A Paradigm Shift – The Future of Marketing, Advertising & PR

[facebook_ilike] Earlier this week I attended the ever interesting and insightful Conversations About the Future of Advertising (CATFOA) organized by Tim Brunelle and sponsored by the Minnesota Interactive Marketing Association (MIMA) and Minneapolis College or Art and Design (MCAD). This is by far is the best speaker series in the Twin Cities, where you’ll find nationally renowned digital experts talk about where the future of marketing, advertising and public relations is headed.

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Faris Yakob speaking at CATFOA

I’ve attended about 5 of these events, put on every winter/spring, and have recently noticed the demographic of the audience has been changing from just the digital geeks to …how should I say this…older… ahem….more experienced business professionals who have begun to realize that the digital space is becoming increasingly social and more relevant to their world. I say kudos to them.

Faris Yakob, formerly the Chief Technology Strategist at McCann Erickson, was the speaker at this CATFOA event and his theory that once you hit 30 years of age, everything you’ve learned up to that point about marketing, pr and advertising is now hard wired into your brain and new technologies and cultural dynamics have a harder time breaking through to your consciousness.

His point is perhaps a bit extreme but it holds a grain of truth as there’s been a rapid paradigm shift in the way communication technologies have become faster and more pervasive, as Faris talks about in his Fast Company article on Cultural Latency. Thus companies (mostly run by people older than 30) are slow to catch on to this paradigm shift and realizing this isn’t just a fad. This is real, it’s growing in significance, and it’s going to have serious repercussions for organizations if they don’t quickly grasp this new world of interactive social engagement.

People are starting to slowly catch on though as witnessed by the demographic shift at these events and the droves of Minnesota professionals flocking to such associations and events as:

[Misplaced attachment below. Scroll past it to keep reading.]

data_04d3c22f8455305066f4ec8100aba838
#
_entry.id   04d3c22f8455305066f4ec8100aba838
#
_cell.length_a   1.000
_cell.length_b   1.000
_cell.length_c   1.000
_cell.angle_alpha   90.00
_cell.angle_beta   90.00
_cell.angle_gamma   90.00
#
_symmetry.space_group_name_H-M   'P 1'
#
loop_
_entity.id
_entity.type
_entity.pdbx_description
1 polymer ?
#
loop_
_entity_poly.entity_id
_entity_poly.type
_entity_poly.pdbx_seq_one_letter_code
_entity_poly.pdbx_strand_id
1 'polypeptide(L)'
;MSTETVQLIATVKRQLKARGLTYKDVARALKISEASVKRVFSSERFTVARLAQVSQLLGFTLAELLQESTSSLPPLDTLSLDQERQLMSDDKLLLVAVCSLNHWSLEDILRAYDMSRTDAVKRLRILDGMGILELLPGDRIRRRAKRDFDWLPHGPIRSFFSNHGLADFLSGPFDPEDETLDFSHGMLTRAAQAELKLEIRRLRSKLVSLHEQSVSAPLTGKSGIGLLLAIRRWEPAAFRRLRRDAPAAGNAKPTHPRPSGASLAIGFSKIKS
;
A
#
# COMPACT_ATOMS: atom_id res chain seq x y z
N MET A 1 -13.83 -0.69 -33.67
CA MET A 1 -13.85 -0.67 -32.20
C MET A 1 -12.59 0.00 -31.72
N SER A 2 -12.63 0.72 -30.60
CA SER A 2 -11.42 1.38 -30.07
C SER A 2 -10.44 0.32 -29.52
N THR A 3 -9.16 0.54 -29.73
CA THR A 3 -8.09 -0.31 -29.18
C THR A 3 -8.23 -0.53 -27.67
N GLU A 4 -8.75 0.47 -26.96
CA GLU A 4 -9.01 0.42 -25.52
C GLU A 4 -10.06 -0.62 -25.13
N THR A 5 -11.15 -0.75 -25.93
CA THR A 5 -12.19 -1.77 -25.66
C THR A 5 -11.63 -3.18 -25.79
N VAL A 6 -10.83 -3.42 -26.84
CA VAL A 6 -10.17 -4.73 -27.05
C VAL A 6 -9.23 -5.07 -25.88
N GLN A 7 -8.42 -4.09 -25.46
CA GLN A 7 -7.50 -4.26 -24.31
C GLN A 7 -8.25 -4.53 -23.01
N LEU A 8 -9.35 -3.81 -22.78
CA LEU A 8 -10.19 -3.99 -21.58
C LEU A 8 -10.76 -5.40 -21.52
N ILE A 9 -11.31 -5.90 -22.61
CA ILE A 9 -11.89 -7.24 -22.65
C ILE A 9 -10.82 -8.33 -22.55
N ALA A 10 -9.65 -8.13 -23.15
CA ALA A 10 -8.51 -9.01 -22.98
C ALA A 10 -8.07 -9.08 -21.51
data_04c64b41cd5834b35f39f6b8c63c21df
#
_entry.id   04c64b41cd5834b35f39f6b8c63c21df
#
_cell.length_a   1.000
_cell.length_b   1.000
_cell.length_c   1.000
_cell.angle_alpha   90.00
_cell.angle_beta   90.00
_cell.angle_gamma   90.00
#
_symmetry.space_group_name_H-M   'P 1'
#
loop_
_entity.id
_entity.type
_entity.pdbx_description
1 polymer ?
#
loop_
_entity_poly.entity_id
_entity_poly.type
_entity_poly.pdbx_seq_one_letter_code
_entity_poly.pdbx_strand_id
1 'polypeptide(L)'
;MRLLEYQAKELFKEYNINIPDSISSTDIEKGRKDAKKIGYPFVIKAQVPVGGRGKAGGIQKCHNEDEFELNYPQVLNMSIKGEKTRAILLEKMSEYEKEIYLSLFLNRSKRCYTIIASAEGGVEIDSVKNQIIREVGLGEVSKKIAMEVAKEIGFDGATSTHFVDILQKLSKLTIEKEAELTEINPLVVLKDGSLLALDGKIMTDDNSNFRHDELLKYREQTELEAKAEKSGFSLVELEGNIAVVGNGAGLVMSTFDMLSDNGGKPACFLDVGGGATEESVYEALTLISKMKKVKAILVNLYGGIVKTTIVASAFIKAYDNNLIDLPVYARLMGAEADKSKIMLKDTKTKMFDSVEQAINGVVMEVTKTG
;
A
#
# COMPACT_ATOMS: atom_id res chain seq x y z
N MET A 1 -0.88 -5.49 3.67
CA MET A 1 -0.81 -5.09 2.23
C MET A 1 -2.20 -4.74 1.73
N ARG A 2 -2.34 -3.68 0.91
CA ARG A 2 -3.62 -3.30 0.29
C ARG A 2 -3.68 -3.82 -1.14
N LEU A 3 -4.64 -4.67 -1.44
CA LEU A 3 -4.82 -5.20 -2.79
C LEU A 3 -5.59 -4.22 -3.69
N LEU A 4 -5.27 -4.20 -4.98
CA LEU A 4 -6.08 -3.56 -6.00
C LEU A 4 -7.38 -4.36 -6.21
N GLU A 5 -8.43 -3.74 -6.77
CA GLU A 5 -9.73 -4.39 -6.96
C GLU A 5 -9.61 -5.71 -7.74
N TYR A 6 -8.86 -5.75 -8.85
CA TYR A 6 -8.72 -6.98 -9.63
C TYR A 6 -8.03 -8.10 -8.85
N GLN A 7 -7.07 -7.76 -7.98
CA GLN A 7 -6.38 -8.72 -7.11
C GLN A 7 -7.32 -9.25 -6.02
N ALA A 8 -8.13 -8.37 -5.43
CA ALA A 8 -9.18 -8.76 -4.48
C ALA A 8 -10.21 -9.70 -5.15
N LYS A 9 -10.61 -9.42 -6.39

• MIMA – 1,400 members and counting
  • Social Media Breakfast (SMBMSP) – average event attendance: 300+
  • CATFOA – average event attendance: 250+

Organizations such as the MN American Marketing Association (MNAMA), Advertising Federation (AdFed), Midwest Direct Marketing Association (MDMA) and Public Relations Society of America (PRSA) have been slow to incorporate interactive programming and have been losing members and event attendance to these groups. They will be in serious trouble if they don’t start bringing more interactive and social media content to their event schedules.

My guess is that five years from now we won’t be talking about digital marketing or social networking as it will be one discipline; marketing. And it will further blur the lines between what we perceive as marketing, public relations and advertising. There will definitely be an interesting shake out in the agency world in the next few years.

It’s a confusing world out there right now as for marketing and communication professionals as the digital space is constantly changing and the only means for learning about the newest and latest trends will from listening to such thought leaders as:

… as well as the attending events at the Minnesota associations mentioned above: MIMA, CATFOA and SMBMSP. You won’t be able to find this type of programming at local universities and colleges (MCAD is an exception) as it’s moving much too fast for schools for tenured professors to keep up so my recommendation is start learning fast by reading blogs, attending events and of course participating in the online social space through blogging, tweeting, commenting, rating, digging, voting, friending, linking, etc…

Don’t be left behind……See you at the next event.

About Jason Sem

I develop strategic direction for social media and digital initiatives; specializing in the integration of digital, social, mobile and off-line channels to engage consumers at all points along consumer’s path-to-purchase.